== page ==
By Okon Ekpenyong
The Latino Festival returned to action after a two-year hiatus because of the pandemic, and it was worth the wait.
The two-day event is the largest Latin celebration in Ohio, and it brought community members from Puerto Rico, Argentina, Mexican, and other parts of the Caribbean and South America all under one big celebration.
The Ohio History Center estimates Central Ohio has the highest Hispanic population in the State, so seeing individuals and families proudly displaying their country flags makes Columbus a city for new Americans. The festival began in 1996, celebrating Hispanic culture, beliefs, music, traditional food, and much more.
Rich Corsi has been the Vice-President of Programming with the Columbus Association for Performing Arts (CAPA) for over thirty years. He is also the Director of Latino Festivals, which took place at Genoa Park over the weekend of August 13th and August 14th, 2022. He tells us more about how CAPA began its relationship with the festival.
CAPA and Latino Festival
We took over the festival about 10 to 12 years ago as CAPA started providing the event. As it grew, we connected with the community in Columbus about what people wanted from the festival from all walks of life and nationalities. We found that it began to feel more like a family reunion with people from all walks of life over the years.
It is not just the Latin Community; what it does is that it allows everybody to come out and celebrate Latino Heritage and culture, whether it is food, music, marketplace and so much more. We try to bring a little bit of everything to the festival.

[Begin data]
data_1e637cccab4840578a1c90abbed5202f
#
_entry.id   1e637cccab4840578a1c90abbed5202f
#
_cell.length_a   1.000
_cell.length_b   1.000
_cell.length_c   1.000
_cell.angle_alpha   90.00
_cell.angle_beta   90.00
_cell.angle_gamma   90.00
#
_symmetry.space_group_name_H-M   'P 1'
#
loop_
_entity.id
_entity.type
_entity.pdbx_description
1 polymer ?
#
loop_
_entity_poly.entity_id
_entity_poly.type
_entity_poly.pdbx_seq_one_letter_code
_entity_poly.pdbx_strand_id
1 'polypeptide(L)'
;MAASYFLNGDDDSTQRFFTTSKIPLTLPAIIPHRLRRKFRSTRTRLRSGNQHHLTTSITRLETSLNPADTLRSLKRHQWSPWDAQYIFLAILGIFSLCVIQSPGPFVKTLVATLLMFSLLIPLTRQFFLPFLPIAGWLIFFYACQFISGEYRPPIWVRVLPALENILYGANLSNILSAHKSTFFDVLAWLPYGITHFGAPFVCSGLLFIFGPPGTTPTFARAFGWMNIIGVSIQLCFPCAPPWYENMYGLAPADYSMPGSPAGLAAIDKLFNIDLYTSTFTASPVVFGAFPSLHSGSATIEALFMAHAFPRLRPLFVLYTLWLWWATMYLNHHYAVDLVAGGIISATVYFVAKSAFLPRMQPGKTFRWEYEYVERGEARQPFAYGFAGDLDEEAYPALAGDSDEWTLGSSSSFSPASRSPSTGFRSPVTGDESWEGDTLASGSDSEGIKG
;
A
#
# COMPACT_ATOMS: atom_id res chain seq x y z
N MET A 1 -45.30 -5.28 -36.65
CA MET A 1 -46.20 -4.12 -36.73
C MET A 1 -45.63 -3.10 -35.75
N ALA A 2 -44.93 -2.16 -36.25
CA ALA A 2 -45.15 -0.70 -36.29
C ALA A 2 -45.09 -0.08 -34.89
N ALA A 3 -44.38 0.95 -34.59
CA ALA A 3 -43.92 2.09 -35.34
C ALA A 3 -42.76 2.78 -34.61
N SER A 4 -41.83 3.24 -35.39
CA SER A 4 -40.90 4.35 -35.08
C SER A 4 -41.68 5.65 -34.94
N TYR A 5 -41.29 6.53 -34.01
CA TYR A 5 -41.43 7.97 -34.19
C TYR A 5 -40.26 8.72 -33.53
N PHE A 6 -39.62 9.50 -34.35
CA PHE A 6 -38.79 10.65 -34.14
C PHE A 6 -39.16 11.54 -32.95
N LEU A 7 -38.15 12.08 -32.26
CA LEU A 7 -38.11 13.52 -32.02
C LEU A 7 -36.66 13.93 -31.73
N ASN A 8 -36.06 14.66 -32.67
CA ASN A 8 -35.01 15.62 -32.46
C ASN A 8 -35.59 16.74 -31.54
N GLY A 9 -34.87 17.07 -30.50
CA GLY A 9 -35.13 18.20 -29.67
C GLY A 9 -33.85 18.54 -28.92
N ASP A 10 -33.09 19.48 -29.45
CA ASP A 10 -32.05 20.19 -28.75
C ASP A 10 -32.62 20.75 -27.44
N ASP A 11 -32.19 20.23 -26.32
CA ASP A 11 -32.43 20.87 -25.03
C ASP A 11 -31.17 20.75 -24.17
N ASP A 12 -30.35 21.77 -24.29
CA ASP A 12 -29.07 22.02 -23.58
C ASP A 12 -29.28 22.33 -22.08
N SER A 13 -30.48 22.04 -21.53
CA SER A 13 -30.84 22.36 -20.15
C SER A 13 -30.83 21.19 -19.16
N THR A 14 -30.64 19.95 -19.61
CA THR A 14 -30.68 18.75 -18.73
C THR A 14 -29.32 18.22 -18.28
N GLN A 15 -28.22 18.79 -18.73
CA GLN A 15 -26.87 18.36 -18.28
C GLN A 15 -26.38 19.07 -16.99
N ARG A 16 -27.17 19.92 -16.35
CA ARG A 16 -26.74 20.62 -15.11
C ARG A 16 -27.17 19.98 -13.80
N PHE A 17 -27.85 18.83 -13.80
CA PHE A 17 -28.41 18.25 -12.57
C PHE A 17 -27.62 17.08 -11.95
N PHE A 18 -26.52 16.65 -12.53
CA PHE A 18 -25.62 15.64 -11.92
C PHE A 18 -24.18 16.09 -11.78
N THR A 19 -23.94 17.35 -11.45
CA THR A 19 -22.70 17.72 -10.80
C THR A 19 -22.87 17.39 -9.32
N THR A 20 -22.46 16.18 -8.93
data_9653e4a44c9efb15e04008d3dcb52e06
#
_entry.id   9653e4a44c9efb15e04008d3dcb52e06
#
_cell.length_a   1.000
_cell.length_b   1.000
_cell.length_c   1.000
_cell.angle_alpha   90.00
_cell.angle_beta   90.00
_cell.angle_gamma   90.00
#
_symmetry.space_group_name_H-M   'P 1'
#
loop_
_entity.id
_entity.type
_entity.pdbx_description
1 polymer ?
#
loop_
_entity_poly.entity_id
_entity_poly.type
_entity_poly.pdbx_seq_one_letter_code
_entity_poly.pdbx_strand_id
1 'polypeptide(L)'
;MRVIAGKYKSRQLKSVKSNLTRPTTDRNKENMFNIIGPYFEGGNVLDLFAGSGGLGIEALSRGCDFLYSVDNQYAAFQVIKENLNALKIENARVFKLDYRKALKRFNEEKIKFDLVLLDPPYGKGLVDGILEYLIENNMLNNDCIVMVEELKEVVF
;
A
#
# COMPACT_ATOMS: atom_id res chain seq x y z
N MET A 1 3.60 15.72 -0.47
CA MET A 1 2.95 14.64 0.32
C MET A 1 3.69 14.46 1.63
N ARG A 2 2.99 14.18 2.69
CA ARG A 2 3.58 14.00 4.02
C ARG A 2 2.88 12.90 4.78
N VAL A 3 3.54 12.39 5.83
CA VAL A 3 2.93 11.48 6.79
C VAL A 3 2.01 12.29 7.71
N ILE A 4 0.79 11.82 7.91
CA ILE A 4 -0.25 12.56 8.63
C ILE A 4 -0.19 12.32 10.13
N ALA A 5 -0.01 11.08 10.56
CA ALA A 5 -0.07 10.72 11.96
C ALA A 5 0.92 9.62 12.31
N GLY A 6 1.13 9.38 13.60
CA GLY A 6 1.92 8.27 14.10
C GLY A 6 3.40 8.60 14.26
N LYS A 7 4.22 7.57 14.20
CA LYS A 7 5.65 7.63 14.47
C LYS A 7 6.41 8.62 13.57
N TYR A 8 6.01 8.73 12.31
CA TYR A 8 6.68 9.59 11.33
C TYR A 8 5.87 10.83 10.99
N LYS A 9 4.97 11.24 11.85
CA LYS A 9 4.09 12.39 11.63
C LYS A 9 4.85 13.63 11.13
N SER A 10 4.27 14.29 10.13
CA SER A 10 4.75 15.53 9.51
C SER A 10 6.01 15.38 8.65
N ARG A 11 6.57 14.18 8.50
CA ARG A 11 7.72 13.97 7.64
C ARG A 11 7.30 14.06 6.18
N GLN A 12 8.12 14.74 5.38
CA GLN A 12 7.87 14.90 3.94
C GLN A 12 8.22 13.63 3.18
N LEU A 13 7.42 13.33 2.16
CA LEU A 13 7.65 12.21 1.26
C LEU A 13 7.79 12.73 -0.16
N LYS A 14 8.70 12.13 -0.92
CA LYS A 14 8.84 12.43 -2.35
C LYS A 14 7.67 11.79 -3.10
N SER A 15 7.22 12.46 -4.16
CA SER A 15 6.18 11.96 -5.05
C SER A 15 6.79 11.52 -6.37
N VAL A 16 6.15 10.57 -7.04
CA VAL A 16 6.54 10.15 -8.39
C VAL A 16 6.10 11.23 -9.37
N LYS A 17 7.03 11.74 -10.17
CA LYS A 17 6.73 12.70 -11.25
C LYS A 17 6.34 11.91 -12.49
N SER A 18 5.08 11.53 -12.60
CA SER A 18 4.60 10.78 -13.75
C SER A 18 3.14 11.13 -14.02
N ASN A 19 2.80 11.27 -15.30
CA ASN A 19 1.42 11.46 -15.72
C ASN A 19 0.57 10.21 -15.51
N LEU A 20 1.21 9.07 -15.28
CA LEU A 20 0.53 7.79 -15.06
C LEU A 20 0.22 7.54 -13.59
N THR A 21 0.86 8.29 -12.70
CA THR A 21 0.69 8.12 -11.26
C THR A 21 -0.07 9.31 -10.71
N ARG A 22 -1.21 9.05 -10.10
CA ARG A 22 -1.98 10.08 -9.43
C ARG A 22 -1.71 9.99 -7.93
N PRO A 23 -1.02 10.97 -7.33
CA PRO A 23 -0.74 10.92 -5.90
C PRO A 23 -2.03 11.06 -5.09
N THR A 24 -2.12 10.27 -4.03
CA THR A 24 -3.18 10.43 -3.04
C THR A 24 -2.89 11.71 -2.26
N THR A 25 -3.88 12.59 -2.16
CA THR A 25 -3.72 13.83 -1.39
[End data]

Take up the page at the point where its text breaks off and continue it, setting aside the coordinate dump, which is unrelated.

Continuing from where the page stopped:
If you are unfamiliar with Columbus Association for Performing Arts (CAPA), we run seven theaters in Columbus, including Ohio Theater and the Palace, to name a few. We run those theaters and book entertainment. We are constantly looking to bring artists from various genres to the city. So, hosting the Latino Festival outdoors is a natural fit for us.
Partnering with Latino Community
During the festival season, CAPA only manages the Latino Festival. We did tons of work in the Latino community already, so when the city pitched the idea for Capa to run the festival about 12 years ago, we were happy it gave us more opportunity to improve it.
Having people come and leave satisfied is a neat thing for the Latino community since so many people are trying to reach them, so you know many sponsors were excited to be here and told them we’re here for them.
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